Post-reintroduction, students will continue to study the success of the project by monitoring the fish with underwater robotics and conducting tests on water quality through various means, such as eDNA testing.

The project brought with it many challenges, which has fostered resiliency and adaptability in the students. The team had to work around COVID-19 related restrictions and delays. The first batch of fish raised was intended to be released at Webster Pond in unincorporated Boulder County, but post- flood restoration work to the pond was delayed and the group found a different location in Lyons for the first release in September 2020.

On a sunny day in August 2021, community members were finally able to celebrate the release of the dace into Webster Pond. “After beginning this project at the start of the pandemic, we have worked tirelessly to create an environment for these fish to not only survive, but thrive at our school,” reflects Lyons senior Cassidy Batts. “The fish lost their environment just like we did in the 2013 flood. We faced COVID obstacles while raising them, but persevered because the conservation of this native species matters.”


Planning for future success requires starting during the early years and building on students’ unique abilities. At Timberline PK-8, school leadership recently developed a pathway for students to successfully enroll in the Seal of Biliteracy program once they enter high school. The Seal of Biliteracy recognizes students who have studied and attained proficiency or higher in English and at least one other language, providing students with a competitive advantage in the employment market as well as increased opportunities for higher education.

Timberline PK-8 has always offered a biliteracy program for students in kindergarten through third grade, and Spanish as an elective for students in sixth through eighth grade. Realizing there was a break in their Spanish offerings when there was a high interest in continuing the coursework, the team developed the Pathway to the Seal of Biliteracy program, where Timberline now offers Spanish as an additional specials class, like music or gym, for students in fourth and fifth grade.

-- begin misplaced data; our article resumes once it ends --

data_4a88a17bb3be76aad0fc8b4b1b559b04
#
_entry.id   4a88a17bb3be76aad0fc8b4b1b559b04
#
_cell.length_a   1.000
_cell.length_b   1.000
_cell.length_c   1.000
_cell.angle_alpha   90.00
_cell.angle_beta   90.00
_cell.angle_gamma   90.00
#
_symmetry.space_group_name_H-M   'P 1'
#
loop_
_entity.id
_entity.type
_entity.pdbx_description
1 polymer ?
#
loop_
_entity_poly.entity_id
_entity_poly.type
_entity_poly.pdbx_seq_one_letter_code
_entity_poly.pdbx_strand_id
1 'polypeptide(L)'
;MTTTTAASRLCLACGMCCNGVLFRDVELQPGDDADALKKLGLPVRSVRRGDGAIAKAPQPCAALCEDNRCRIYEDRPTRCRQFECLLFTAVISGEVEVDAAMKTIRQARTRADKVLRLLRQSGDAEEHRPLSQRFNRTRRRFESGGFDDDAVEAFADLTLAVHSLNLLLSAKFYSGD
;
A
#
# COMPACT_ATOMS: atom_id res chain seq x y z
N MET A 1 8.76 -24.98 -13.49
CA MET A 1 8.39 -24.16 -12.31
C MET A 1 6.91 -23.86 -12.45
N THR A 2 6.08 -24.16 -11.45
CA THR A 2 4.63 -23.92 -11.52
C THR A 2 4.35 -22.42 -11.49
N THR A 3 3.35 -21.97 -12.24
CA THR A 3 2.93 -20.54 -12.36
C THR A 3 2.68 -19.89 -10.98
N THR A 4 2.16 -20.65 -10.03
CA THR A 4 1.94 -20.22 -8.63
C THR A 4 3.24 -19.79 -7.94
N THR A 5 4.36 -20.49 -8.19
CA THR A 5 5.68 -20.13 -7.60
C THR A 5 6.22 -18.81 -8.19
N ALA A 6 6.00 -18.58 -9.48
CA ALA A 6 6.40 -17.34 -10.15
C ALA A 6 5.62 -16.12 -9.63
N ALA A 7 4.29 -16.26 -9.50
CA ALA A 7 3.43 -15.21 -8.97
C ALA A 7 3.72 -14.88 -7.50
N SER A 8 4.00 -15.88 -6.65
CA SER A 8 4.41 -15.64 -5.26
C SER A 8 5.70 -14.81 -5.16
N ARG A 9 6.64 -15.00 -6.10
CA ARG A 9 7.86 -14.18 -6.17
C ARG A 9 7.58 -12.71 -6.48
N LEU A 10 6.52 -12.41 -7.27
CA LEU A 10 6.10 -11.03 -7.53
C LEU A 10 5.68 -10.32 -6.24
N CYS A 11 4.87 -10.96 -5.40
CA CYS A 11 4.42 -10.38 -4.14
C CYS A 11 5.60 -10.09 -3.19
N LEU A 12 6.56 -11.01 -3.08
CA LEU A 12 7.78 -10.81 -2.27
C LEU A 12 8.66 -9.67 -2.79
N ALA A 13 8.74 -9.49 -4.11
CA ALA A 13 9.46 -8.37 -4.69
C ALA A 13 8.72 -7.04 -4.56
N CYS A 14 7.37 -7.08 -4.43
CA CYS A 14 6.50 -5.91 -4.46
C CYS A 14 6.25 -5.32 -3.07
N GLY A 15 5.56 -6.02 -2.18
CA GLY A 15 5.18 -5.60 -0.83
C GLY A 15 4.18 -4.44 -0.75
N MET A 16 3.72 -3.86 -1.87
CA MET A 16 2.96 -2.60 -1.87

“We look at the advantages that Timberline already has here. We are lucky that we have a lot of bilingual students that can be a part of supporting a pathways program,” shares Literacy Teacher Dianne Portilla. “Being bilingual is an asset. Now we can extend the opportunity to families who do not have two languages at home.”

For students with a strong foundation in Spanish, the Pathway to the Seal of Biliteracy focuses on connecting language, vocabulary, and grammar across learning environments to develop stronger academic language. For students in the developing and advanced stages of learning Spanish, the program focuses on connecting learning environments and language learning with authentic texts, vocabulary development, and writing.

Fourth Grade Teacher Ruth Hanna explains that the students who take language classes in elementary and middle school have their interests piqued to either continue to study that same language in high school, or choose to pursue a new language. “They are ready for the very rigorous Seal of Biliteracy program when they enter high school.”

One of the many ways Hanna and Portilla build a bridge between English and Spanish is through their focus on the use of cognates, or words with similar sounds and meanings, to encourage students to master academic vocabulary, which leads to true biliteracy and opens new doors for students in career options and community building.

The students also see their growing translanguaging abilities as an asset. “Being able to speak two languages helps me understand people and think in different ways,” shared fourth grader, Juno Flores. “It helps me have a better mindset.”